Eric Garcia (Sept. 13, 2017): His felony record dates back to 2009, leaving him bouncing in and out of prison. In addition to his most recent arrests, he has a history of violating no-contact orders.

Notably, in 2013 he was accused of throwing a woman against a wall and attempting to strangle her. Court records state he attempted to convince his victim to hide her injuries and to have a witness change her story.

In that case, he was sentenced to two to five years in prison for felony intimidating or harassing a witness. He was released on parole on Feb. 26, 2016.

Ryan Tone (Dec. 28, 2016): He escaped by climbing over the tent’s partial kitchen wall, breaking through the kitchen’s exterior door. He was apprehended almost immediately.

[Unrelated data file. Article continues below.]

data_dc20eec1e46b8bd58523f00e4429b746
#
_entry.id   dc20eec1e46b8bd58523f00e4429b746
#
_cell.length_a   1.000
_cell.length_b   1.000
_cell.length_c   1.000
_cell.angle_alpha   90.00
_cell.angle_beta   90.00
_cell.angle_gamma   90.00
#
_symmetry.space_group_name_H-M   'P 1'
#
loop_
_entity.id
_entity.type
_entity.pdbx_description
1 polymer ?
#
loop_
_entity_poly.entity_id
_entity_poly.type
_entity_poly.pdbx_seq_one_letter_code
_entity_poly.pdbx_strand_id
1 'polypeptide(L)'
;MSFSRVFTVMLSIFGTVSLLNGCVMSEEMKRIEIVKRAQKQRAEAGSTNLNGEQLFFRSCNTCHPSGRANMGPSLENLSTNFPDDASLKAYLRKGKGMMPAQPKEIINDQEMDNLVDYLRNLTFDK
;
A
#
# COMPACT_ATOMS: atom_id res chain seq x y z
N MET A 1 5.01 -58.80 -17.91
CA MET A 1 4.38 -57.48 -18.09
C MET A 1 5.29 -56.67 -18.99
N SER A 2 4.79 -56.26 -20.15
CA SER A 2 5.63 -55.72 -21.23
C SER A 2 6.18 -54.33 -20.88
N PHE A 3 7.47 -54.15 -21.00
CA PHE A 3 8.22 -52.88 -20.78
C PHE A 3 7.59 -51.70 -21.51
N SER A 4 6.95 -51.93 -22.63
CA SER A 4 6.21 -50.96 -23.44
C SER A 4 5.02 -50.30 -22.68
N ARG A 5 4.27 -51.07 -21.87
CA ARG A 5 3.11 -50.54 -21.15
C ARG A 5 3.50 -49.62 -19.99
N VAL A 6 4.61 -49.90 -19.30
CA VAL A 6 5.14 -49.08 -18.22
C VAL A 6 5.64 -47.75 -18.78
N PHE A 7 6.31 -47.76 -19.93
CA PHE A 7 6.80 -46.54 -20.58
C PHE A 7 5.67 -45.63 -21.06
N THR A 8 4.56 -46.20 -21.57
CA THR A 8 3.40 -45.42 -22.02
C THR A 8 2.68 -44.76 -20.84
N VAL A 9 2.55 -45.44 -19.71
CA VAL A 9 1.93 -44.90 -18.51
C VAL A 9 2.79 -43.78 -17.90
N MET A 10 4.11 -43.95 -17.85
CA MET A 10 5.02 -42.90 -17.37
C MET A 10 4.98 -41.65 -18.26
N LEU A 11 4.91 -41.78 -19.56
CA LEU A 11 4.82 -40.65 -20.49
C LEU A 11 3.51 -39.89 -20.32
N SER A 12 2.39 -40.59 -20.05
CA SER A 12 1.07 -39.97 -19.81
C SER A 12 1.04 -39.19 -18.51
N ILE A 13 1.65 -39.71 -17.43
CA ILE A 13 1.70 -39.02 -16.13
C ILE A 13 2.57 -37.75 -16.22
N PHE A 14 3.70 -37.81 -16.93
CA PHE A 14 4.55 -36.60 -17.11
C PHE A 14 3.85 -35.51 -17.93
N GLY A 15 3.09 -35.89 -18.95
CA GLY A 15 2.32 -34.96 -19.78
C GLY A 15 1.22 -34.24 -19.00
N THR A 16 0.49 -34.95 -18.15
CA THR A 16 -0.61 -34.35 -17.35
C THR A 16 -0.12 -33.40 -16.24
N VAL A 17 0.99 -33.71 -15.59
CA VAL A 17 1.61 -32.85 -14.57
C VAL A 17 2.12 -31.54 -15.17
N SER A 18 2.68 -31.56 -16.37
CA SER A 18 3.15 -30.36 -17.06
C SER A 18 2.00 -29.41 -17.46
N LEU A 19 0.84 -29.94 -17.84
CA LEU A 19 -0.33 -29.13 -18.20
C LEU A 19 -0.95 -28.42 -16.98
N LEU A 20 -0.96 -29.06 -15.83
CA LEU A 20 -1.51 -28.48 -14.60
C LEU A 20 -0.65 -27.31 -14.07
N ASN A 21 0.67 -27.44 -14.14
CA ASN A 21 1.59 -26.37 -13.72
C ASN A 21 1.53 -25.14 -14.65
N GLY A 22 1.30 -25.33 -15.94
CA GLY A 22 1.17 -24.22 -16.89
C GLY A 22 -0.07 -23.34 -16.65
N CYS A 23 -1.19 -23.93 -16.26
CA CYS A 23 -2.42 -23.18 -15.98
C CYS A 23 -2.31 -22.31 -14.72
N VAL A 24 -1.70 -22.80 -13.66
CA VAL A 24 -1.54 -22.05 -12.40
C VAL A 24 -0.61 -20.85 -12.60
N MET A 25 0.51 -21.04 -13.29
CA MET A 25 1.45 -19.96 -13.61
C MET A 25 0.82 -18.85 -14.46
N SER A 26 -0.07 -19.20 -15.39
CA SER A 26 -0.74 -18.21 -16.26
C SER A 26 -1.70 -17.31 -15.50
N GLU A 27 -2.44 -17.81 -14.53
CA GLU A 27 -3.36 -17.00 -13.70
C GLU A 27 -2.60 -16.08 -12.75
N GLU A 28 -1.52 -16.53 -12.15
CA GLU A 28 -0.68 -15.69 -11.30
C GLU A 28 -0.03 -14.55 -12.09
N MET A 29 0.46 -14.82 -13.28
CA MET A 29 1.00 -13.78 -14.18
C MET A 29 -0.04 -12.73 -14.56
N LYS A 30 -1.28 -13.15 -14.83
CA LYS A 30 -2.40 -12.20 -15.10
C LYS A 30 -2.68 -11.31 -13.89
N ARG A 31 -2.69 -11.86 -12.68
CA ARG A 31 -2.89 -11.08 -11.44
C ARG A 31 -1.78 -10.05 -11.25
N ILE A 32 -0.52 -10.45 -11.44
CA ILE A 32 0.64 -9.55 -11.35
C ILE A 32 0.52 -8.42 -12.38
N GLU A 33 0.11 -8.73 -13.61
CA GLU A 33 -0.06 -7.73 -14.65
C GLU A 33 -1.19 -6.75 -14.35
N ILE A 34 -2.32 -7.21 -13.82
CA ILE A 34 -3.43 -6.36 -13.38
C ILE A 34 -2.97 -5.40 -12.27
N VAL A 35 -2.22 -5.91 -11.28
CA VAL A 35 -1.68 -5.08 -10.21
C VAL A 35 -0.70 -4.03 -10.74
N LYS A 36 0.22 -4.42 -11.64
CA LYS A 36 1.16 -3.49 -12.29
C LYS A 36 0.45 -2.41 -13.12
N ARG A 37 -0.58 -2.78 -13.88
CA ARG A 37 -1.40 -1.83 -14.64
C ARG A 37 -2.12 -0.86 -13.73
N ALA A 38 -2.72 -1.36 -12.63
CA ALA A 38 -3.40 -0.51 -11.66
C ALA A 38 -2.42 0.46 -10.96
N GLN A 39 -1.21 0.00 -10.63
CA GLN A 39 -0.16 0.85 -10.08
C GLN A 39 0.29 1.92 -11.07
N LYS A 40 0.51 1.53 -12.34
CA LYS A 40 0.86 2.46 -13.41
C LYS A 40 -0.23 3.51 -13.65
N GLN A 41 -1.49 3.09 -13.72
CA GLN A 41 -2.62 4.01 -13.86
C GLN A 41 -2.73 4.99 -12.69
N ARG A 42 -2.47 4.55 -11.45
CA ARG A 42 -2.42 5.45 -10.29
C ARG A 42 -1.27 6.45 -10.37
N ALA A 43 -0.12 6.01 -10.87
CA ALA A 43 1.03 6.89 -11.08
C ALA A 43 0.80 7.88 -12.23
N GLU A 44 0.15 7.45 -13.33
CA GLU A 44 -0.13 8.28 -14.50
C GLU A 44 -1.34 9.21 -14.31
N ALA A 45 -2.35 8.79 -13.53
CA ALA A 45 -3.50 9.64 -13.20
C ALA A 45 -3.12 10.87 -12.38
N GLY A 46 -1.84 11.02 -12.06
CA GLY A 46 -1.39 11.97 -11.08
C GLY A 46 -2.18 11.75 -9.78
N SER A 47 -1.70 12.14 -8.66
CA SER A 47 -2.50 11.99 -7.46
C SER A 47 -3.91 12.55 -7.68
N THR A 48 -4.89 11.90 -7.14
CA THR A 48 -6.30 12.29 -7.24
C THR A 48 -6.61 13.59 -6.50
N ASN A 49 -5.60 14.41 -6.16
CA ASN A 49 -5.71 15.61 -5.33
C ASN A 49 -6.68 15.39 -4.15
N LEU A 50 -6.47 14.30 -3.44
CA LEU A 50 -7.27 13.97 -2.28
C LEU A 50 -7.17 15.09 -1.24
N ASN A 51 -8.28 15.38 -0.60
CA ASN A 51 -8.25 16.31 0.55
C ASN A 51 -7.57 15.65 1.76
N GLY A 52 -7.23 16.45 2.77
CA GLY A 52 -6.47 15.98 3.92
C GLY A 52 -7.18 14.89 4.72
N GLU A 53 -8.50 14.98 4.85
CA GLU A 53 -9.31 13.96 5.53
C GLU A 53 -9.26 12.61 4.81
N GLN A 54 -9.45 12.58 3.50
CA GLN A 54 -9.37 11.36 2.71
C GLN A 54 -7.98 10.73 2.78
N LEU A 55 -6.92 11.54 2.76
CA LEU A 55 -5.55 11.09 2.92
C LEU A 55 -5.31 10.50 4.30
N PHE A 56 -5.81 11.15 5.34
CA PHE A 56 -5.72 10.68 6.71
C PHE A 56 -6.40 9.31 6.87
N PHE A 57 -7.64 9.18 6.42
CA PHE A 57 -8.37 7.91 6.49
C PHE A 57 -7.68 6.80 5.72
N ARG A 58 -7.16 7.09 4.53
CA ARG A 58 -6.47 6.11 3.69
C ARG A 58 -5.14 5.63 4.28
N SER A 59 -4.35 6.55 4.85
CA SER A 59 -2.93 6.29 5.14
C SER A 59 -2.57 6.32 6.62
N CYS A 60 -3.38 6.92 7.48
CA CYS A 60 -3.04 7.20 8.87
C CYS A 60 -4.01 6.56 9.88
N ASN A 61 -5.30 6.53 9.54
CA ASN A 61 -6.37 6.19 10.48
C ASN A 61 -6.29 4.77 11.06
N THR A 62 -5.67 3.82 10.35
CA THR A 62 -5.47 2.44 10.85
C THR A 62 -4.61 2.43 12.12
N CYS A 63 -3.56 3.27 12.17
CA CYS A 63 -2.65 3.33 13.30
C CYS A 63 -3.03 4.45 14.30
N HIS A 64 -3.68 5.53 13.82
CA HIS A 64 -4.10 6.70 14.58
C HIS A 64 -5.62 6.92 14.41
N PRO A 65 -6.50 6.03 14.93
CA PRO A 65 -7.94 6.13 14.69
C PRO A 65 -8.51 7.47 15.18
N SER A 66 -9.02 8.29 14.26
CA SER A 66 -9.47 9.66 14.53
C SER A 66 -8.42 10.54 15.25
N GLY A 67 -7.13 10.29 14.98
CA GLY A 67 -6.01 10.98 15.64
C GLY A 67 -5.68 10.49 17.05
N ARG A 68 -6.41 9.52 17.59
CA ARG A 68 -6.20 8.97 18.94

Tone was in custody for violating his probation in a 2013 domestic battery and false imprisonment case that involved grabbing a woman by the throat in front of a child.

For the escape, Tone is going through a prison-based treatment program; if he successfully completes it, he may avoid serving a full prison sentence of 1  1/2 to three years.

Jeffrey Duvall (Oct. 1, 2016): He and another inmate scaled a 9-foot wall after breaking through an emergency fire door that led outside. They were captured within three days.

Duvall was awaiting sentencing on a felony charge of domestic battery with traumatic injury and an attempted strangulation charge. In July 2016, he attempted to strangle a woman and punched her several times, according to court records. He escaped the day after pleading guilty.

He was eventually sentenced to 2  1/2 to eight years in prison.